The room temperature crystal structure of a bacterial phytochrome determined by serial femtosecond crystallography
Edlund, P., Takala, H., Claesson, E., Henry, L., Dods, R., Lehtivuori, H., . . . Westenhoff, S. (2016). The room temperature crystal structure of a bacterial phytochrome determined by serial femtosecond crystallography. Scientific Reports, 6, 35279. doi:10.1038/srep35279
Published inScientific Reports
© the Authors, 2016. This is an open access article distributed under a Creative Commons Attribution 4.0 International License.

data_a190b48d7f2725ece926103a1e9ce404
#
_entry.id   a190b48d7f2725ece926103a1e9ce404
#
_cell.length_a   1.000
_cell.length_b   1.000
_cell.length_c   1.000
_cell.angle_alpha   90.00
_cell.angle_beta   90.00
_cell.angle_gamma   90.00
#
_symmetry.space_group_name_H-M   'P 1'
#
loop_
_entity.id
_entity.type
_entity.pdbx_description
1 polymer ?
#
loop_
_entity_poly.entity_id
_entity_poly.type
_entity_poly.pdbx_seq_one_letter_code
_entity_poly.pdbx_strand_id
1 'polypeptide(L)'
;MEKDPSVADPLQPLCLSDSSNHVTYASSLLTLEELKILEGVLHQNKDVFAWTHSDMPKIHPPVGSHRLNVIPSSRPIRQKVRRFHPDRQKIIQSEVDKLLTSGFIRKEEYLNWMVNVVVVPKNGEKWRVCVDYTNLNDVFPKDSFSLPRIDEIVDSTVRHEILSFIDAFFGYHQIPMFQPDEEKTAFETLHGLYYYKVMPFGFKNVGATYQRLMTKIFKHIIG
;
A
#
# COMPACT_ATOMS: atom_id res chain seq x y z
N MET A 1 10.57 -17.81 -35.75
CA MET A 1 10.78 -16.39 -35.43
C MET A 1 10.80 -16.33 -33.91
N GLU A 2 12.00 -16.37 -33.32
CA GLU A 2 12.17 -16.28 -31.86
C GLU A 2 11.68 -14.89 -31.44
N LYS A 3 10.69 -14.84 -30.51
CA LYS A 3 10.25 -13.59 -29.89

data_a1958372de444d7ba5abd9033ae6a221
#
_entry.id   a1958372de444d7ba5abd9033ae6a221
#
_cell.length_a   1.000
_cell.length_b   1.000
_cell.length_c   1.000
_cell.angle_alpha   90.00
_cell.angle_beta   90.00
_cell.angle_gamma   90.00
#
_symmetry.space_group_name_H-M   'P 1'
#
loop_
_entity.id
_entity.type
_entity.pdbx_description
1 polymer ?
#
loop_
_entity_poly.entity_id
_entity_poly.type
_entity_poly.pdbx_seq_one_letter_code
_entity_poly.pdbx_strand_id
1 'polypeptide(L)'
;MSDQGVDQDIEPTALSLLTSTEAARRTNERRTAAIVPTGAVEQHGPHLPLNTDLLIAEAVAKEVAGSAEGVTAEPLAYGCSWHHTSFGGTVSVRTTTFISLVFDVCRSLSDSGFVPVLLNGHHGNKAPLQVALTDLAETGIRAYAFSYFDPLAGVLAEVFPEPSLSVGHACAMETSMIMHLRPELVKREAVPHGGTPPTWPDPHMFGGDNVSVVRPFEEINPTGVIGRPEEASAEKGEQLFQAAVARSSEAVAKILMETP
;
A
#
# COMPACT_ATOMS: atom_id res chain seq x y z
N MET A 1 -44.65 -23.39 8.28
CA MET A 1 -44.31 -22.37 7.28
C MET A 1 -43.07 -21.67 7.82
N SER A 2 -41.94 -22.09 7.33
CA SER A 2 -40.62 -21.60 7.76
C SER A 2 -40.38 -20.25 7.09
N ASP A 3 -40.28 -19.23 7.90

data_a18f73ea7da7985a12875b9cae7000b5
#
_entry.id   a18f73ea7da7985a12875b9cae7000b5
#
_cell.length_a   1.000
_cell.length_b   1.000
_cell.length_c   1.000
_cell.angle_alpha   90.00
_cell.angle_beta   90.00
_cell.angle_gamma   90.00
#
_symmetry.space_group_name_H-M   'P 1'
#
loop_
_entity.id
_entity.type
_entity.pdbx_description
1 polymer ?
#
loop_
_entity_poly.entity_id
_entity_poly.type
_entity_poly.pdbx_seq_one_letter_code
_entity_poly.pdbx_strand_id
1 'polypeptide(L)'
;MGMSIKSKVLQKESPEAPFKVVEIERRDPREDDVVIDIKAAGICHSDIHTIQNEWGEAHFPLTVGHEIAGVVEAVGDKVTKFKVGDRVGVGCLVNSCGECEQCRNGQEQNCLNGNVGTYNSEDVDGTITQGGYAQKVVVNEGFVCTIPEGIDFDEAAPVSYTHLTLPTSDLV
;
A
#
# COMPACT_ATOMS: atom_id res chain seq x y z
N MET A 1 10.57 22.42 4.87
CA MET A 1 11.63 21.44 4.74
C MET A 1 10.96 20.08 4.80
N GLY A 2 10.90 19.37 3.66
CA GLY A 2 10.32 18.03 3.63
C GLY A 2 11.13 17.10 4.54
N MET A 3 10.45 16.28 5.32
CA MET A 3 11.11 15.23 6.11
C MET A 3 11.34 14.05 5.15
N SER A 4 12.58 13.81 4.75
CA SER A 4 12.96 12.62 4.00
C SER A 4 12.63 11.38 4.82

Phytochromes are a family of photoreceptors that control light responses of plants, fungi and bacteria. A sequence of structural changes, which is not yet fully understood, leads to activation of an output domain. Time-resolved serial femtosecond crystallography (SFX) can potentially shine light on these conformational changes. Here we report the room temperature crystal structure of the chromophorebinding domains of the Deinococcus radiodurans phytochrome at 2.1Å resolution.The structure was obtained by serial femtosecond X-ray crystallography from microcrystals at an X-ray free electron laser.We find overall good agreement compared to a crystal structure at 1.35Å resolution derived from conventional crystallography at cryogenic temperatures, which we also report here. The thioether linkage between chromophore and protein is subject to positional ambiguity at the synchrotron, but is fully resolved with SFX. The study paves the way for time-resolved structural investigations of the phytochrome photocycle with time-resolved SFX. ...